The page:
On August 20, 2007, with the signing of Session Law 2007-397 (Senate Bill 3), North Carolina became the first state in the Southeast to adopt a Renewable Energy and Energy Efficiency Portfolio Standard (REPS). Under this new law, investor-owned utilities in North Carolina will be required to meet up to 12.5% of their energy needs through renewable energy resources or energy efficiency measures. Rural electric cooperatives and municipal electric suppliers are subject to a 10% REPS requirement.
Although the new law sets forth a number of details, these electric power suppliers generally may comply with the REPS requirement in a number of ways, including the use of renewable fuels in existing electric generating facilities, the generation of power at new renewable energy facilities, the purchase of power from renewable energy facilities, the purchase of renewable energy certificates, or the implementation of energy efficiency measures. Renewable energy facilities include facilities that generate electric power by the use of a renewable energy resource, combined heat and power systems, and solar thermal energy facilities. Renewable energy resource includes a solar electric, solar thermal, wind, hydropower, geothermal, or ocean current or wave energy resource; a biomass resource, including agricultural waste, animal waste, wood waste, spent pulping liquors, combustible residues, combustible liquids, combustible gases, energy crops, or landfill methane; waste heat derived from a renewable energy resource and used to produce electricity or useful, measurable thermal energy at a retail electric customer's facility; or hydrogen derived from a renewable energy resource.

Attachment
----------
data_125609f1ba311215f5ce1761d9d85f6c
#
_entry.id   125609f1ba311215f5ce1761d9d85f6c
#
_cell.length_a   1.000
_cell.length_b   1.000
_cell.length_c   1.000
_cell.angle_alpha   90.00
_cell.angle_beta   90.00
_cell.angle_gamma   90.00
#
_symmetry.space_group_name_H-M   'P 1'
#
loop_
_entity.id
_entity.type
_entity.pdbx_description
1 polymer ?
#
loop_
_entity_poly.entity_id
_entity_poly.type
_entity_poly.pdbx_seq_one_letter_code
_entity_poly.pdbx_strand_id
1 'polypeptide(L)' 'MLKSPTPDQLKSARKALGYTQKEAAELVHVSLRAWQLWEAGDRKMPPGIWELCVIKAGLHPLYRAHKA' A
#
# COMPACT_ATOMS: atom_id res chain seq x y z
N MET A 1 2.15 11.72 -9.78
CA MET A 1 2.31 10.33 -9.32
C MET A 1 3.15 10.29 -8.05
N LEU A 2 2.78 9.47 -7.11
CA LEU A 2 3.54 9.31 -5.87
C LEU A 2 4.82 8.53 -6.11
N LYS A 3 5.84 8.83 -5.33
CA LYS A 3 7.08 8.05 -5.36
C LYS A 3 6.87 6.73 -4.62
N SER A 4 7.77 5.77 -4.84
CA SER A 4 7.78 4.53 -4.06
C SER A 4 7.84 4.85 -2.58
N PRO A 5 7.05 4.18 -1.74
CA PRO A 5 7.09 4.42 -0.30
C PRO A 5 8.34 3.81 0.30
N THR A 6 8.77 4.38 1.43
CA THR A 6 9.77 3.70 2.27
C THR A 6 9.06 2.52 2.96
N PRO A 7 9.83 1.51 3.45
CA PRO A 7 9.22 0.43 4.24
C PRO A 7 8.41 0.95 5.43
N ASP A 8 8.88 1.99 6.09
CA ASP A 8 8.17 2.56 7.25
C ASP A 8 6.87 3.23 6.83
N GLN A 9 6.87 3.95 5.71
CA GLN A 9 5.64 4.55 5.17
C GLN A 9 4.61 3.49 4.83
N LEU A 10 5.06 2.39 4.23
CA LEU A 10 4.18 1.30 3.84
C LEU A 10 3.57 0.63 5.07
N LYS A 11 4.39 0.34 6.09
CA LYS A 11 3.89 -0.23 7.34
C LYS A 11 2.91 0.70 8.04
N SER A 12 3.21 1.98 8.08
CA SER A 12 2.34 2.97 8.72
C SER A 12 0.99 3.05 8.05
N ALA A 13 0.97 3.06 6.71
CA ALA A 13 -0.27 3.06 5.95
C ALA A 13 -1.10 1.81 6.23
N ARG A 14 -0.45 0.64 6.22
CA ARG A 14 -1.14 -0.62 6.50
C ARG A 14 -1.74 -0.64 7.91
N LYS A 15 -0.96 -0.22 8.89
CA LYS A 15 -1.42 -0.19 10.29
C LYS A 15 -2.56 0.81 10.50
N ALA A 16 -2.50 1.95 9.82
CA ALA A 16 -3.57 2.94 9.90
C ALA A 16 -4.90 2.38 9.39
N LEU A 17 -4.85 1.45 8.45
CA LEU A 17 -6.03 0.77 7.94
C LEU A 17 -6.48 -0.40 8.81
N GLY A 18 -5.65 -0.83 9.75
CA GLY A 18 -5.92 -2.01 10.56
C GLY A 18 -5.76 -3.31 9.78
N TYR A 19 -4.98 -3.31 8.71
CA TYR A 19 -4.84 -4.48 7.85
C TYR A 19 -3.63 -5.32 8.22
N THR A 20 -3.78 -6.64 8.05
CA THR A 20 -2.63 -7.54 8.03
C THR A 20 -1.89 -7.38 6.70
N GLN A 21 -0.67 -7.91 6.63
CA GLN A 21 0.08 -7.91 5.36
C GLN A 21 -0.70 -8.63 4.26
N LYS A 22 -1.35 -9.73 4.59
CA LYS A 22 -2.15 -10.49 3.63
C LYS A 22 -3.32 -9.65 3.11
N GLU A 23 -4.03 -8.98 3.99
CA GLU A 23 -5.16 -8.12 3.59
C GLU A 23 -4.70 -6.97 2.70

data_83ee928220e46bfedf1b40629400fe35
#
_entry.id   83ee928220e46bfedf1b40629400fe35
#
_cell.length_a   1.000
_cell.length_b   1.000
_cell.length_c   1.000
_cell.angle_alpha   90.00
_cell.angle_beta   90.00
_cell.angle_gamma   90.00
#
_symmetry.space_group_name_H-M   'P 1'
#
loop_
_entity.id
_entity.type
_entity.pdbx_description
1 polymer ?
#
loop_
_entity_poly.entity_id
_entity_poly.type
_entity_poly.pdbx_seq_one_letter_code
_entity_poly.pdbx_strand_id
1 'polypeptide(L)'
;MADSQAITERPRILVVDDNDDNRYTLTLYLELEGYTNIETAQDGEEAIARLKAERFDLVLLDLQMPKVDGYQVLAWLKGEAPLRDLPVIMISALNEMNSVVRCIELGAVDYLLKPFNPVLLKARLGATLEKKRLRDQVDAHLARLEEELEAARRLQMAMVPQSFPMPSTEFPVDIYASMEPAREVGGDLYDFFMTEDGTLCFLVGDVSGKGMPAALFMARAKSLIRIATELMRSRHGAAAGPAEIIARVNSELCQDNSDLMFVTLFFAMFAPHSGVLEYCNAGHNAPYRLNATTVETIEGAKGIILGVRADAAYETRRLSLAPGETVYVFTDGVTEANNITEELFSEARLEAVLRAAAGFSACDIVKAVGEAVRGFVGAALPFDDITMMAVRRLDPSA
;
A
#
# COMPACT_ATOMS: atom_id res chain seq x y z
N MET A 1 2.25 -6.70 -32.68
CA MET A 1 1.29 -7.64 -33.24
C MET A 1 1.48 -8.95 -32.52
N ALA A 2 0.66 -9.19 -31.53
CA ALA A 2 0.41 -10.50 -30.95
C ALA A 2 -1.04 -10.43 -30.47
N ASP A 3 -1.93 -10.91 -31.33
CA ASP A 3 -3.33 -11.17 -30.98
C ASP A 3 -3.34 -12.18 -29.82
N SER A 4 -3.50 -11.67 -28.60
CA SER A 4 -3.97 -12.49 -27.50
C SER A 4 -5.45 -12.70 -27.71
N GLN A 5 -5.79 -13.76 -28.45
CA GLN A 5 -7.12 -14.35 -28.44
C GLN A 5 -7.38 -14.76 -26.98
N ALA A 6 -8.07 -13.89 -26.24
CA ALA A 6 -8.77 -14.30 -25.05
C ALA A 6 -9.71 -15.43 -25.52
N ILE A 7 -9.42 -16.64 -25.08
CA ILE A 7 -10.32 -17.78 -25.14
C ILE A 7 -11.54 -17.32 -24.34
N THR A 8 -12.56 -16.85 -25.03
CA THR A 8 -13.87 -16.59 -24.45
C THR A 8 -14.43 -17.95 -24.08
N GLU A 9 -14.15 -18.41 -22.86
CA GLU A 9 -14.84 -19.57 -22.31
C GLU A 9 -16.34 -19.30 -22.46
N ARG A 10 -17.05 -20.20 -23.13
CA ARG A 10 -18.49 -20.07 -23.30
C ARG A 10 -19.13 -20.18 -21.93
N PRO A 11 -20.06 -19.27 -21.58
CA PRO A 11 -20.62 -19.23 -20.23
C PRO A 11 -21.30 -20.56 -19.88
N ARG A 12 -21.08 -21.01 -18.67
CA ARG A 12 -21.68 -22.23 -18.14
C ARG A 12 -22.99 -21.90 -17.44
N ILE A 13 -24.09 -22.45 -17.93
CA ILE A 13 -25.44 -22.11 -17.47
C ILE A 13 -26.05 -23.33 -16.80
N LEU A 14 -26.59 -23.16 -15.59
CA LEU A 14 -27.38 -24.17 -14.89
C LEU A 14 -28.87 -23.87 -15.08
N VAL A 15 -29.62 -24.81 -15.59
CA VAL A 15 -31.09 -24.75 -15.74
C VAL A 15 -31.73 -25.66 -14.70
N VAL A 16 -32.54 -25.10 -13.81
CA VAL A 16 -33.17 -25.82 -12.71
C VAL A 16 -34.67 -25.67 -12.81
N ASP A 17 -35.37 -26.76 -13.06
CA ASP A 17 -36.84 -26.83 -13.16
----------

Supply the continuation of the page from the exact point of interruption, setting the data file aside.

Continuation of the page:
On February 29, 2008, the Commission issued an Order Adopting Final Rules implementing Senate Bill 3.
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